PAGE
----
August 16, 2012

My method of escapism

Through books. I read voraciously. Everything.

Today I read Pat Conroy's heartbreaking piece about divorce, written in 1978 in an Atlanta magazine.

http://www.atlantamagazine.com/features/Story.aspx?ID=1739553

I came across this brilliant American writer when I borrowed his audiobook My Reading Life.

On the commute to school, I listened to this author from the deep South, so far removed from my own life, reading from his book about his love of Gone With the Wind and his sojourns in Paris. I laughed out loud at his tales of buying the school librarian whiskey, getting kicked out of Adrienne Rich's poetry session and accompanying his English teacher to take students to pass their driving test.

And then I'd arrive at school and often be surprised to stumble past a classroom full of students because I was still so absorbed in his narrative.

I played the last chapter of the audiobook to the Writer's Club in our inaugural lunchtime meeting.

Having a place to discuss and share our love of books and writing is very special, especially for my students who do not get this opportunity in their own homes. It's wonderful.

Conroy's piece is about divorce. He does what all great writers do, and manages to so thoughtfully articulate the real guts of what he has learnt from the ordeal. We can all learn from this.

"I will try to tell honestly what it was like for a woman to have a relationship with me and what I was thinking and how I was feeling toward her and how it seemed like a very bad thing to love me. Because I was raised an American male, I will tell that I did not learn to give or receive affection, that I did not learn to weep when I was hurting, that I did not learn to love women in ways that made them feel secure and desirable and needed. I will tell of the day I told the great Atlanta therapist, Marion O'Neill, that whenever I uttered the words "I love you" to a woman, they had the hollow dispossessed sound of someone ordering a meal for the first time in a foreign language. I will tell that I felt inexhaustible but inexpressible reserves of love within me, and I searched for women who were able to translate my silences, interpreters who understood about the inarticulate lover screaming from within.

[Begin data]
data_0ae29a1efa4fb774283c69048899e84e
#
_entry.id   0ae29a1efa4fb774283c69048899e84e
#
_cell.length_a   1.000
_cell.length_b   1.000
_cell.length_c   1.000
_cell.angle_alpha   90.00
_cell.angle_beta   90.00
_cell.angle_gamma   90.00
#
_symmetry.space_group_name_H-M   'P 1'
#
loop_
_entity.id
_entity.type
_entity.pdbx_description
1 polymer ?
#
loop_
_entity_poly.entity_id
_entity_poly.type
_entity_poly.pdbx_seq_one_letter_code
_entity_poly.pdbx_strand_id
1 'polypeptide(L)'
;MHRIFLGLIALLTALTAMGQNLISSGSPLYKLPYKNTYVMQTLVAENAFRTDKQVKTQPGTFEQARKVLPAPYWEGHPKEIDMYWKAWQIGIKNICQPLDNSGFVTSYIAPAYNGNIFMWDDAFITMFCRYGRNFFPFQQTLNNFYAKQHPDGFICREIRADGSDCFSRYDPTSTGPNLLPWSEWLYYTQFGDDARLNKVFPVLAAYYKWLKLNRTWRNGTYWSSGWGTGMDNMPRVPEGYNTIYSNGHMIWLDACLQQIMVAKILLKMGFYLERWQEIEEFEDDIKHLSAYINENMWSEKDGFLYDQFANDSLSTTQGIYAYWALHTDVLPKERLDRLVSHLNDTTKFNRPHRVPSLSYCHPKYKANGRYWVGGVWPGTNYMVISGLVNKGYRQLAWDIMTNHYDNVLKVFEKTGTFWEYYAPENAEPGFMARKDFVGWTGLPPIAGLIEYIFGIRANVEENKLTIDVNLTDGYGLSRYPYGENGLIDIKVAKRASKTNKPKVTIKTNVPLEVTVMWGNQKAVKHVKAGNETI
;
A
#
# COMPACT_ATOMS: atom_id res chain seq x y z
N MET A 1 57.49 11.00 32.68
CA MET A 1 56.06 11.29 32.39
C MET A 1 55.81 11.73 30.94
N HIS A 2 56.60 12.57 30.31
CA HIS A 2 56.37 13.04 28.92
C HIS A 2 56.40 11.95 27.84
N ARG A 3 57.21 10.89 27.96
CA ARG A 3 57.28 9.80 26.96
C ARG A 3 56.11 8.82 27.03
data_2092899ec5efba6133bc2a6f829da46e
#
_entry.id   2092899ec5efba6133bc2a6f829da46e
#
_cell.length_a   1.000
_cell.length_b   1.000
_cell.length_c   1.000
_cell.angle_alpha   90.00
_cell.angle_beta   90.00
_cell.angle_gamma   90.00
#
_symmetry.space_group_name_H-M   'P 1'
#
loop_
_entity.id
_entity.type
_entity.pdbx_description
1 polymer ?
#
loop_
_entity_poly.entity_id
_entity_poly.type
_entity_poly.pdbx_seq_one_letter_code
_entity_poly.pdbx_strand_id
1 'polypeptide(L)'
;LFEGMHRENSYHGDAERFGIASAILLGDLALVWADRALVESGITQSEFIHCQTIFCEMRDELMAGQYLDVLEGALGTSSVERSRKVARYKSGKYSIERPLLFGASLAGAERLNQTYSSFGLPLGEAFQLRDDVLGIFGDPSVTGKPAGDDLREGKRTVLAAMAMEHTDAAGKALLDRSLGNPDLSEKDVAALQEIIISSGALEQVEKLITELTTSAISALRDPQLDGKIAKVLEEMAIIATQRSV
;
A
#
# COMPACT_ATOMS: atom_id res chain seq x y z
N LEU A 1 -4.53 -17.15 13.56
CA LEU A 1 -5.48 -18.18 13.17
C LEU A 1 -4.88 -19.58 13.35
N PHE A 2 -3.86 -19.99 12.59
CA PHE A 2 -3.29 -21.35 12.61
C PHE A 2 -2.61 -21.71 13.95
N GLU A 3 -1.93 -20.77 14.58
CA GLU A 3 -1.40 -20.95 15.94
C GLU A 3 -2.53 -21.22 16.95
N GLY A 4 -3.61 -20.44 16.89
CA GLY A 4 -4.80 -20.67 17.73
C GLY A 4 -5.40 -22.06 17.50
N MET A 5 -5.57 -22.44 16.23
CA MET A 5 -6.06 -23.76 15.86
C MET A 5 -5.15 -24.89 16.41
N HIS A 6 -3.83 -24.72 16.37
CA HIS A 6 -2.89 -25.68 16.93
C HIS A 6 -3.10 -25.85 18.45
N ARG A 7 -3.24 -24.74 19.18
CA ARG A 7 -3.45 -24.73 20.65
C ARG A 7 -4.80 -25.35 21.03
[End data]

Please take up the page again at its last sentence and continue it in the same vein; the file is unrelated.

I looked for women who would make me more like women. And it was unfair and cruel to all of them and far too much to ask. I will tell about listening to feminists and reading Ms. Magazine and feeling as if every one of the women had studied me personally for a very long time. I will tell about being an American male in the Seventies and how I became a feminist because I thought it right and because I knew it was my only hope and the only hope for other men like me."


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